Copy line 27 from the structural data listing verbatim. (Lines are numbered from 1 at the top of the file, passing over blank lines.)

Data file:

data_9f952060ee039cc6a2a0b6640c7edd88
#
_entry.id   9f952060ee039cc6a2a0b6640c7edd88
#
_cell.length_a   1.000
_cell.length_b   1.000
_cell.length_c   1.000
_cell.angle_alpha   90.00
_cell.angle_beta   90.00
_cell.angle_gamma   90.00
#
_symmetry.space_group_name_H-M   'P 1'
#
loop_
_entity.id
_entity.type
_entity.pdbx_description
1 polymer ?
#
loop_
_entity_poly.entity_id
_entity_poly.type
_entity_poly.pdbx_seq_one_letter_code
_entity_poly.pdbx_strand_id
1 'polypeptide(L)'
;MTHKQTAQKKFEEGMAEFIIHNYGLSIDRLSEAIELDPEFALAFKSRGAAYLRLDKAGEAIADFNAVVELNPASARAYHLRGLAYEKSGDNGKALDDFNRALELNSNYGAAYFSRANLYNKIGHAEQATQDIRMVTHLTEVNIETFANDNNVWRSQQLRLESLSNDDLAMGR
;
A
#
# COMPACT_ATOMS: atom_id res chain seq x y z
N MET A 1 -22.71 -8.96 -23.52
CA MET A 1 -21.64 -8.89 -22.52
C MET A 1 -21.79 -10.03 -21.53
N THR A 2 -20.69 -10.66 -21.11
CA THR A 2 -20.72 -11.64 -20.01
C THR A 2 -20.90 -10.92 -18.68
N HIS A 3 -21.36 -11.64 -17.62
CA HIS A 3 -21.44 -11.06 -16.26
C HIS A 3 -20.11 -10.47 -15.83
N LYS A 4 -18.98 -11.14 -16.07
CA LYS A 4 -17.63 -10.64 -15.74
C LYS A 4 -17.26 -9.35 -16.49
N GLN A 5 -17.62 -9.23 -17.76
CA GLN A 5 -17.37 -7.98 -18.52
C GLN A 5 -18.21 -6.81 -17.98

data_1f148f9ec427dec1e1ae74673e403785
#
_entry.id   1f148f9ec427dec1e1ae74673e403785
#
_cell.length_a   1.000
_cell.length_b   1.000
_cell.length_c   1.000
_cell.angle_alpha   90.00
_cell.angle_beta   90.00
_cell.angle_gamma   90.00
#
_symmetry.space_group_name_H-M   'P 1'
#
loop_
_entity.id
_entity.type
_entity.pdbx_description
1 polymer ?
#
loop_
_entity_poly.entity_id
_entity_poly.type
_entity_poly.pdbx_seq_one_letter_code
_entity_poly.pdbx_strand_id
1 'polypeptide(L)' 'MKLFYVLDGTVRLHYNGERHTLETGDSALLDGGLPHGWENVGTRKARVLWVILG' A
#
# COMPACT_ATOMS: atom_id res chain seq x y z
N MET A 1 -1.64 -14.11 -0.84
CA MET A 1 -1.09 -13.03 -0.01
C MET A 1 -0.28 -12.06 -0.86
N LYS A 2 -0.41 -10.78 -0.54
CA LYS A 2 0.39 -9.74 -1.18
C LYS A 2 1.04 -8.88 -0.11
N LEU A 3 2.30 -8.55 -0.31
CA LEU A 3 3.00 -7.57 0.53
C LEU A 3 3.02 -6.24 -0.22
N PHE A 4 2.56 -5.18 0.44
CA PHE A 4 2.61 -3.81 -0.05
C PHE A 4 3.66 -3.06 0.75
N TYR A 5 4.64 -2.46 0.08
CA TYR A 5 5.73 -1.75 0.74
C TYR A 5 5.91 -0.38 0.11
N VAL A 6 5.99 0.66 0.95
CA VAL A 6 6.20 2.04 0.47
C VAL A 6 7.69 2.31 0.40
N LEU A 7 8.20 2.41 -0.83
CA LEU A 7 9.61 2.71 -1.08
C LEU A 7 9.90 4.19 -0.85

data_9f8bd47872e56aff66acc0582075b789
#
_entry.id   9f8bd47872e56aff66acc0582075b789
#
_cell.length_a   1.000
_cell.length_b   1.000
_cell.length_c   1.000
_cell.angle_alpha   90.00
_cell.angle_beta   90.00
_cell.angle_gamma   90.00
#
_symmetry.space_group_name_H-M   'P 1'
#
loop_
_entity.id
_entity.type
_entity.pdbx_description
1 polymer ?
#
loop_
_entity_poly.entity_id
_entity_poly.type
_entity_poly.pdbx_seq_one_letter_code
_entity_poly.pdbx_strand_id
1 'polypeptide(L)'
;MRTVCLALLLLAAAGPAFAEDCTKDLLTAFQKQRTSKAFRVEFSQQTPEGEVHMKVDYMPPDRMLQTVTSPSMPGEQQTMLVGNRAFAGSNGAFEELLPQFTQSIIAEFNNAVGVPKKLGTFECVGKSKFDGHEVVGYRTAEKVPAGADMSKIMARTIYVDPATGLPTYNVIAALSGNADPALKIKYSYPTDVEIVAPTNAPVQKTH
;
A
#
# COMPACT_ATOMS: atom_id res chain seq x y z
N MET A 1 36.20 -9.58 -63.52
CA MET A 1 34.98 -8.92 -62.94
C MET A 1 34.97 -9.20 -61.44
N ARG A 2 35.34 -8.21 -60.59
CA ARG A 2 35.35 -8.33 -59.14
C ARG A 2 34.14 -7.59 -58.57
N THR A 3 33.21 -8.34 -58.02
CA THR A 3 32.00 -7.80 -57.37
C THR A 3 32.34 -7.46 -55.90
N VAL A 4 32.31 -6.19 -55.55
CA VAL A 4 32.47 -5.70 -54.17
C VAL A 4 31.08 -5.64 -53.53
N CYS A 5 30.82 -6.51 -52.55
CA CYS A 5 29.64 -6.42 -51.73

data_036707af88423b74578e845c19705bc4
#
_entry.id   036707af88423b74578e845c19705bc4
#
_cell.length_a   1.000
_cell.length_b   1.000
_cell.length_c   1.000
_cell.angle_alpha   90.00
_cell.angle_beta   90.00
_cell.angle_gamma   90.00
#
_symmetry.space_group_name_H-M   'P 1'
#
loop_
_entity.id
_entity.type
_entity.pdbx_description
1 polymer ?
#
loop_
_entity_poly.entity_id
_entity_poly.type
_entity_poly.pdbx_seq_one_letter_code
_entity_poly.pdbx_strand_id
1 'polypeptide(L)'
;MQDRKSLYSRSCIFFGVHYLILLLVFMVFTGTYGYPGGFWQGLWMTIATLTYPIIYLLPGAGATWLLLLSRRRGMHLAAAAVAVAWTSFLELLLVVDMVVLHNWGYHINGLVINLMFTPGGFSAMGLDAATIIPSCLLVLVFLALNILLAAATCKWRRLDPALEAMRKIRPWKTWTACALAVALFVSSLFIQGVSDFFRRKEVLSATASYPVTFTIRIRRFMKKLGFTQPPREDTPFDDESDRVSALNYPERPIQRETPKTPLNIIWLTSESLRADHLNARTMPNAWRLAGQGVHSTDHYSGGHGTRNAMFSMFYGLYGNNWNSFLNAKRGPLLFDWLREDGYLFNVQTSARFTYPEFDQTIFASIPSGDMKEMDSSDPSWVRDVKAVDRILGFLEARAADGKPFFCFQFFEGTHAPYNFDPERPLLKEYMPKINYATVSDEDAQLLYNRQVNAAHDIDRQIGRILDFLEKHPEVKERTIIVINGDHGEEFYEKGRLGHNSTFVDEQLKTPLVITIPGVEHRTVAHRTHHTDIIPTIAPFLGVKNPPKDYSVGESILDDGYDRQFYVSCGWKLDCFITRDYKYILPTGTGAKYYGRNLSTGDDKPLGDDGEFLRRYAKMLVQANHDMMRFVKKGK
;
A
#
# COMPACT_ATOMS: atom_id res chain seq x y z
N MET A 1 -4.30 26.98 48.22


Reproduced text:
;